High Performance Concrete Pavements Project Summary
Chapter 30. SOUTH DAKOTA 1 (US Route 83, Pierre)
In the early 1990s, the South Dakota Department of Transportation (SDDOT) investigated the use of non-metallic fiber reinforced concrete (NMFRC) on several small bridge and highway applications (Ramakrishnan 1995; Ramakrishnan 1997). Although the NMFRC performed well in each application, a strong need for additional information on the design, construction, and performance of NMFRC pavements was identified. Thus, this project, located on US 83 northeast of Pierre (see Figure 85), was constructed in 1996 under the TE-30 program to allow, on a larger scale, the evaluation of NMFRC pavements with different slab thicknesses, joint spacings, and the need for transverse joint load transfer (Ramakrishnan and Tolmare 1998).
Figure 85. Location of SD 1 project.
In order to more fully assess the suitability of NMFRC in full-depth concrete, this project was constructed to accomplish the following objectives (Ramakrishnan and Tolmare 1998):
- Develop NMFRC full-depth pavement designs that will enhance PCC pavement performance, including appropriate slab thicknesses, joint load transfer designs, and joint spacings.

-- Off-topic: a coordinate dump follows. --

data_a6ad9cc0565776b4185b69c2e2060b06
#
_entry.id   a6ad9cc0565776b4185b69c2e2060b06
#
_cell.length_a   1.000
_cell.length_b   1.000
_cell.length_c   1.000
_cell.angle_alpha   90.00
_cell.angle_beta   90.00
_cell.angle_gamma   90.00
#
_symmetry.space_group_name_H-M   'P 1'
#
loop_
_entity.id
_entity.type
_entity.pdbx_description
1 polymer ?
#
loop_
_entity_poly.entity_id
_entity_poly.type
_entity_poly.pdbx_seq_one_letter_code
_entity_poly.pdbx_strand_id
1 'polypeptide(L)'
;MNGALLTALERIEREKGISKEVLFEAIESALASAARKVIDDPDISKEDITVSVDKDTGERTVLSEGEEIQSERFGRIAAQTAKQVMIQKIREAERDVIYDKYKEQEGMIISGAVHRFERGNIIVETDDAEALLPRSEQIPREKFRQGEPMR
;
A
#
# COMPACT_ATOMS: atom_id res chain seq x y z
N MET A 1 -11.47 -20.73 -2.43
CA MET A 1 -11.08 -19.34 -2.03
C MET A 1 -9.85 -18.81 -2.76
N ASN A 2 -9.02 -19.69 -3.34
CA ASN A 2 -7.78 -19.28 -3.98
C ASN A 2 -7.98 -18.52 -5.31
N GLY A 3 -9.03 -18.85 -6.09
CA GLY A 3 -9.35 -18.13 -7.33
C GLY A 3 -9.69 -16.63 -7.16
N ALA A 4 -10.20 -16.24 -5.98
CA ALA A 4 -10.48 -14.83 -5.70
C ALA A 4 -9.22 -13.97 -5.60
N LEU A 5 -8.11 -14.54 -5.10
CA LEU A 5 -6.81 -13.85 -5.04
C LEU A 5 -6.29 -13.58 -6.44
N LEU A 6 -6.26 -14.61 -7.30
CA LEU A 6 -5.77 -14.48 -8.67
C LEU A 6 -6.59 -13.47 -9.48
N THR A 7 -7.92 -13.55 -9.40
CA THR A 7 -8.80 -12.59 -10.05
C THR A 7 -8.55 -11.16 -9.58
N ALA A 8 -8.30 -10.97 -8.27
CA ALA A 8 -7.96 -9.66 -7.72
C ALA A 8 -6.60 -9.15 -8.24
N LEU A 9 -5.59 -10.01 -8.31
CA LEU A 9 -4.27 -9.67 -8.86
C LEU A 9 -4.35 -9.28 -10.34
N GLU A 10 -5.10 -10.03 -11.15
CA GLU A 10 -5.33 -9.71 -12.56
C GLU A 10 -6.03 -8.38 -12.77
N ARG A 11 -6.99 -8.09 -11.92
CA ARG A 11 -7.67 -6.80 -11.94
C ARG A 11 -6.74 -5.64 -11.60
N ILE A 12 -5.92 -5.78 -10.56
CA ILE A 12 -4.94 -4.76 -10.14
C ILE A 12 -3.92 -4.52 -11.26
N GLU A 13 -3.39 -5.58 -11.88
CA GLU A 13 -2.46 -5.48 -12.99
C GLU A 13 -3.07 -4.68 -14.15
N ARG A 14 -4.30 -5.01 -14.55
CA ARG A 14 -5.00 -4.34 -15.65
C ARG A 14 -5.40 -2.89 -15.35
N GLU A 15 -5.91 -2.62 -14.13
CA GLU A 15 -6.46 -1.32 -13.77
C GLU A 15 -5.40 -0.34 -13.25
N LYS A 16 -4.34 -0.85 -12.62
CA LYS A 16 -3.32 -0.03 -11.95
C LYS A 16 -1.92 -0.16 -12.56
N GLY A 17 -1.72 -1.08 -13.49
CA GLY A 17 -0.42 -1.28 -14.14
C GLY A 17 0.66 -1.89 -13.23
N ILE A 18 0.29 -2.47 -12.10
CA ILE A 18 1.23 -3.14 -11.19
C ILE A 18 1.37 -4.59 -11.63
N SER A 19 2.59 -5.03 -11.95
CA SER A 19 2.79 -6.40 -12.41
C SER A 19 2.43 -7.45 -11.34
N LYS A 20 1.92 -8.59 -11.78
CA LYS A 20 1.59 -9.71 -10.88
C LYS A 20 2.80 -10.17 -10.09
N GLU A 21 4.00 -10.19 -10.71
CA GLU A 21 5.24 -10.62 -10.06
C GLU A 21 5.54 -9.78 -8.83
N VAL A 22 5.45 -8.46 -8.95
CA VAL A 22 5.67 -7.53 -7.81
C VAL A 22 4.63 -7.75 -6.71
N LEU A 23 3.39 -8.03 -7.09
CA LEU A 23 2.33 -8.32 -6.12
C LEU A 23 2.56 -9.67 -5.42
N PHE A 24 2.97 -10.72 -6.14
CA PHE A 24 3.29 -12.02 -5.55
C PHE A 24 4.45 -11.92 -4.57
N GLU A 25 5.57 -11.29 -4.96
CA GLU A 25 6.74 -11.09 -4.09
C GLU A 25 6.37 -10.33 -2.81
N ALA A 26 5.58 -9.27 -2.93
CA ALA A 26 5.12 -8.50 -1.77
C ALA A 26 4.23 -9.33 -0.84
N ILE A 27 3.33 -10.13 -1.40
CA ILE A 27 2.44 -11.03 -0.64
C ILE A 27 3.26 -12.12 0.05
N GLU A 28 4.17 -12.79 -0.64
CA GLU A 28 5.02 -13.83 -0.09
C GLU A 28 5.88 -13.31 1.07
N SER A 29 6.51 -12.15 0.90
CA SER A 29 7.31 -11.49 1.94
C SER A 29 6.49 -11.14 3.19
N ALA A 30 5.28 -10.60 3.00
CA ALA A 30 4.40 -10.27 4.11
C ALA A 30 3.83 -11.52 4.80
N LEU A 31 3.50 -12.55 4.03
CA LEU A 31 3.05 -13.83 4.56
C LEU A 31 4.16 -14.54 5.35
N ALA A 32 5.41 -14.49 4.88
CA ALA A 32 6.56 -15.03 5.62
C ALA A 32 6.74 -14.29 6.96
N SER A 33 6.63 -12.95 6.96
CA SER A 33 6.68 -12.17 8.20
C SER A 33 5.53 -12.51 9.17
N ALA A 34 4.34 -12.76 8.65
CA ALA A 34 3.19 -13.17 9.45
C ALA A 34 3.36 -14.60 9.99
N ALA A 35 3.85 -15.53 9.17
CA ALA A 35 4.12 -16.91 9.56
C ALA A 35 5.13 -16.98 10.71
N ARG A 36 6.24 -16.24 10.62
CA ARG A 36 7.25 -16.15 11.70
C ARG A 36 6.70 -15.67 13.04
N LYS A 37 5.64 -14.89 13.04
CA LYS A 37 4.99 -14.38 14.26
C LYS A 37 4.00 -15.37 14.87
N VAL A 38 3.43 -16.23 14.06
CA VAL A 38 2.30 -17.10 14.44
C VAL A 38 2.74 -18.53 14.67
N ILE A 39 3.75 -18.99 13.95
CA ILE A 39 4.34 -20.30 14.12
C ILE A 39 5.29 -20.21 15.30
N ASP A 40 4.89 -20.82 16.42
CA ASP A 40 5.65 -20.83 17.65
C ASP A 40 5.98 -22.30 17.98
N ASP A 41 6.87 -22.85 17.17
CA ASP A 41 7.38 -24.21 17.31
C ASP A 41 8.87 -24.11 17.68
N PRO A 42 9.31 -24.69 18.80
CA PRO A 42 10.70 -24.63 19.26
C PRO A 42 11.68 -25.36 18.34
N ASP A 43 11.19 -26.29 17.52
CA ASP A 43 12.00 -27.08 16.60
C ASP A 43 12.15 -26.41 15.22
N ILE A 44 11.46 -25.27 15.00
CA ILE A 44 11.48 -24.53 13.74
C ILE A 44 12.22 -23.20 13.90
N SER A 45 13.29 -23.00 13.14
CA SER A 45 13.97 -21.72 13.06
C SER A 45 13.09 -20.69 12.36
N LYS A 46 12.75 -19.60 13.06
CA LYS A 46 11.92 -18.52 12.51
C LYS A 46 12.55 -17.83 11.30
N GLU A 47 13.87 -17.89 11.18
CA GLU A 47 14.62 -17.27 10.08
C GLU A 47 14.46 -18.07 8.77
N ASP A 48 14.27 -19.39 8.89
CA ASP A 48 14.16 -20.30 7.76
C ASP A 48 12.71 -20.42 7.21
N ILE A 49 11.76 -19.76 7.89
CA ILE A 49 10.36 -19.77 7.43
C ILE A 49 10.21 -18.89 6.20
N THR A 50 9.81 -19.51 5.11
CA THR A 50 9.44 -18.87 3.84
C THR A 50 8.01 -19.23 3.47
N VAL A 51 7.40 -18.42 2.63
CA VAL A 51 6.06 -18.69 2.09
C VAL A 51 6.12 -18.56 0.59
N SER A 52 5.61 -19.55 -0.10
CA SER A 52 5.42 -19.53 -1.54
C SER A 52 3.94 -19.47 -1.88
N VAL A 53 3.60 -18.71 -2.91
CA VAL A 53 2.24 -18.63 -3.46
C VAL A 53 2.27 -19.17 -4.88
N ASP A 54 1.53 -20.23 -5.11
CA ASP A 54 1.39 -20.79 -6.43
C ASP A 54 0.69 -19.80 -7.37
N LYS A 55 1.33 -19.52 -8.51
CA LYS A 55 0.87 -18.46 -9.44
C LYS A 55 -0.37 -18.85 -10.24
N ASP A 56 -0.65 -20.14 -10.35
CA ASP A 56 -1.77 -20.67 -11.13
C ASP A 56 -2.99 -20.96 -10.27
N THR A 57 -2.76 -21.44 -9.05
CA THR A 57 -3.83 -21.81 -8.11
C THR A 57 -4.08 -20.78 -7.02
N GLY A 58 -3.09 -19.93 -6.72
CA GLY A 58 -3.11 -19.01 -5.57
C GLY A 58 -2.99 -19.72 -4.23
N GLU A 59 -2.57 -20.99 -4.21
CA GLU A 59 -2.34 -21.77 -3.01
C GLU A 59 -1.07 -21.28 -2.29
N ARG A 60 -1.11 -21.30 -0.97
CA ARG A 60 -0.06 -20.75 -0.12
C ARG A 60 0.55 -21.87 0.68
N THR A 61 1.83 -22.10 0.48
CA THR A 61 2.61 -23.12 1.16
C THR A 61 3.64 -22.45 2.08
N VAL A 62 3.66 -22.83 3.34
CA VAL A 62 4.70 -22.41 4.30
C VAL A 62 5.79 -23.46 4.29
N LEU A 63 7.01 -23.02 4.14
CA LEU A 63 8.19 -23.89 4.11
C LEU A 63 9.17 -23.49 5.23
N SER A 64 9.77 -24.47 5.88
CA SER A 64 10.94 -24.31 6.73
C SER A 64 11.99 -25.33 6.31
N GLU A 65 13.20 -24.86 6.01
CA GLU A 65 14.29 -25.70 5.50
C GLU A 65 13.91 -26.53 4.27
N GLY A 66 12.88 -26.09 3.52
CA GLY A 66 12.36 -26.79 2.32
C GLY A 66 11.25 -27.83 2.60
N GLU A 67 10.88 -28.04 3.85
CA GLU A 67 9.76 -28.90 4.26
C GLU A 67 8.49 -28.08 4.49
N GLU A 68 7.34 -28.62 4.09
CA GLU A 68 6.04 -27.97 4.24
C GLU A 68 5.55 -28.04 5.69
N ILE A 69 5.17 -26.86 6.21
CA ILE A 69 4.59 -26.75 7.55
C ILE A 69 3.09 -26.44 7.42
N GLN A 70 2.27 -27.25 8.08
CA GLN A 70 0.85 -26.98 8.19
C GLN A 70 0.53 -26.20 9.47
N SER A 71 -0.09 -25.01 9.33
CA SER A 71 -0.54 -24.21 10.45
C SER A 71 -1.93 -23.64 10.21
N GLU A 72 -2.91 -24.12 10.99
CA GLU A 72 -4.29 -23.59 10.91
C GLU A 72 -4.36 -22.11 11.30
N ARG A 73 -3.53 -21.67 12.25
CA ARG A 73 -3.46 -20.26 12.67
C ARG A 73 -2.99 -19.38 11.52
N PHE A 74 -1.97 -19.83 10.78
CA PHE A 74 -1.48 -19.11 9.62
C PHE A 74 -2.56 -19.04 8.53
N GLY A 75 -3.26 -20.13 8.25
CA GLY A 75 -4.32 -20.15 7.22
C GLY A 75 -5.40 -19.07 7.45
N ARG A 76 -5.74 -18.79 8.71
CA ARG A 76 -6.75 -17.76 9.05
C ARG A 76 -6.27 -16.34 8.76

- Evaluate the constructibility and performance of NMFRC full-depth pavement.
- Evaluate the economic impacts of using NMFRC full-depth pavement.
Project Design and Layout
This project was constructed in 1996 on US 83 northeast of Pierre, between mileage reference markers (MRMs) 144 and 145 (Ramakrishnan and Tolmare 1998). The new pavement is a two-lane roadway (each lane 4.3 m [14 ft] wide), and was constructed on an existing gravel base course. Eight different test sections are included in the project: one control section and seven non-metallic fiber reinforced concrete pavement (NMFRCP) sections. Figure 86 illustrates the layout of the test sections, and Table 46 summarizes the design features of the test sections. Table 47 presents the experimental design matrix for the project.
Figure 86. Layout of SD 1 test sections (Ramakrishnan and Tolmare 1998).
FIBER CONCRETE, YD3
|B||250||FRCP (25 lb/yd3)||6.5||No||25||173|
|C||245||FRCP (25 lb/yd3)||6.5||No||35||170|
|D||500||FRCP (25 lb/yd3)||8||Yes||25||346|
|E||490||FRCP (25 lb/yd3)||8||Yes||35||339|
|F||500||FRCP (25 lb/yd3)||8||No||25||346|
|G||490||FRCP (25 lb/yd3)||8||No||35||339|
|H||1290||FRCP (25 lb/yd3)||8||No||None||892|
JPCP = jointed plain concrete pavement; FRCP = fiber-reinforced concrete pavement
|6.5-in. Slab||20 ft Joints|
|25 ft Joints||Section B|
|35 ft Joints||Section C|
|8-in. Slab||20 ft Joints||Section A|
|25 ft Joints||Section D||Section F|
|35 ft Joints||Section E||Section G|
|No Joints||Section H|
JPCP = jointed plain concrete pavement; NMFRCP = non-metallic fiber-reinforced concrete pavement